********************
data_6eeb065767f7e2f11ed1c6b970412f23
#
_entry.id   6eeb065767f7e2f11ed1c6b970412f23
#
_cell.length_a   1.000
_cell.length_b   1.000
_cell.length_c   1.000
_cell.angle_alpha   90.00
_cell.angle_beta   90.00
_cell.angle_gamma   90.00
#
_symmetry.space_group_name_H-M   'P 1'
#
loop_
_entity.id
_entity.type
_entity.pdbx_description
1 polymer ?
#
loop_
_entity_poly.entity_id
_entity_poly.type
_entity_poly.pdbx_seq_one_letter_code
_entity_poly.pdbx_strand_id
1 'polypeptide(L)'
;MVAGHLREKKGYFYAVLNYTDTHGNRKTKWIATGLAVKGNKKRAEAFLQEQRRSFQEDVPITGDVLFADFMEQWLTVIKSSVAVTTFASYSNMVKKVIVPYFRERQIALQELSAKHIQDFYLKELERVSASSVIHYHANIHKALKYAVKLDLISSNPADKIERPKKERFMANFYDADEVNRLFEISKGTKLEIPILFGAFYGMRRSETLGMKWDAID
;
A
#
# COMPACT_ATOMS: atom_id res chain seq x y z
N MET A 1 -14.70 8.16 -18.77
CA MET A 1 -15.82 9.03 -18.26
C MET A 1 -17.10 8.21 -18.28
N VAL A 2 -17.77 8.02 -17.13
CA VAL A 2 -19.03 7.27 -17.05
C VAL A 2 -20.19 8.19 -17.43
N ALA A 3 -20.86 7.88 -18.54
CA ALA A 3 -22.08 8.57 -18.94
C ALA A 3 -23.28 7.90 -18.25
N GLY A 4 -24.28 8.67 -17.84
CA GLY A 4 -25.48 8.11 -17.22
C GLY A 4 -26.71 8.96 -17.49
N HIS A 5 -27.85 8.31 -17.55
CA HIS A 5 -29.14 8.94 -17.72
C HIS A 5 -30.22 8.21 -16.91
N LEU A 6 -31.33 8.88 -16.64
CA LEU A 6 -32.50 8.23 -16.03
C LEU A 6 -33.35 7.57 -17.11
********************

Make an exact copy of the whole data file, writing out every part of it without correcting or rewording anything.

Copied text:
data_6eeb065767f7e2f11ed1c6b970412f23
#
_entry.id   6eeb065767f7e2f11ed1c6b970412f23
#
_cell.length_a   1.000
_cell.length_b   1.000
_cell.length_c   1.000
_cell.angle_alpha   90.00
_cell.angle_beta   90.00
_cell.angle_gamma   90.00
#
_symmetry.space_group_name_H-M   'P 1'
#
loop_
_entity.id
_entity.type
_entity.pdbx_description
1 polymer ?
#
loop_
_entity_poly.entity_id
_entity_poly.type
_entity_poly.pdbx_seq_one_letter_code
_entity_poly.pdbx_strand_id
1 'polypeptide(L)'
;MVAGHLREKKGYFYAVLNYTDTHGNRKTKWIATGLAVKGNKKRAEAFLQEQRRSFQEDVPITGDVLFADFMEQWLTVIKSSVAVTTFASYSNMVKKVIVPYFRERQIALQELSAKHIQDFYLKELERVSASSVIHYHANIHKALKYAVKLDLISSNPADKIERPKKERFMANFYDADEVNRLFEISKGTKLEIPILFGAFYGMRRSETLGMKWDAID
;
A
#
# COMPACT_ATOMS: atom_id res chain seq x y z
N MET A 1 -14.70 8.16 -18.77
CA MET A 1 -15.82 9.03 -18.26
C MET A 1 -17.10 8.21 -18.28
N VAL A 2 -17.77 8.02 -17.13
CA VAL A 2 -19.03 7.27 -17.05
C VAL A 2 -20.19 8.19 -17.43
N ALA A 3 -20.86 7.88 -18.54
CA ALA A 3 -22.08 8.57 -18.94
C ALA A 3 -23.28 7.90 -18.25
N GLY A 4 -24.28 8.67 -17.84
CA GLY A 4 -25.48 8.11 -17.22
C GLY A 4 -26.71 8.96 -17.49
N HIS A 5 -27.85 8.31 -17.55
CA HIS A 5 -29.14 8.94 -17.72
C HIS A 5 -30.22 8.21 -16.91
N LEU A 6 -31.33 8.88 -16.64
CA LEU A 6 -32.50 8.23 -16.03
C LEU A 6 -33.35 7.57 -17.11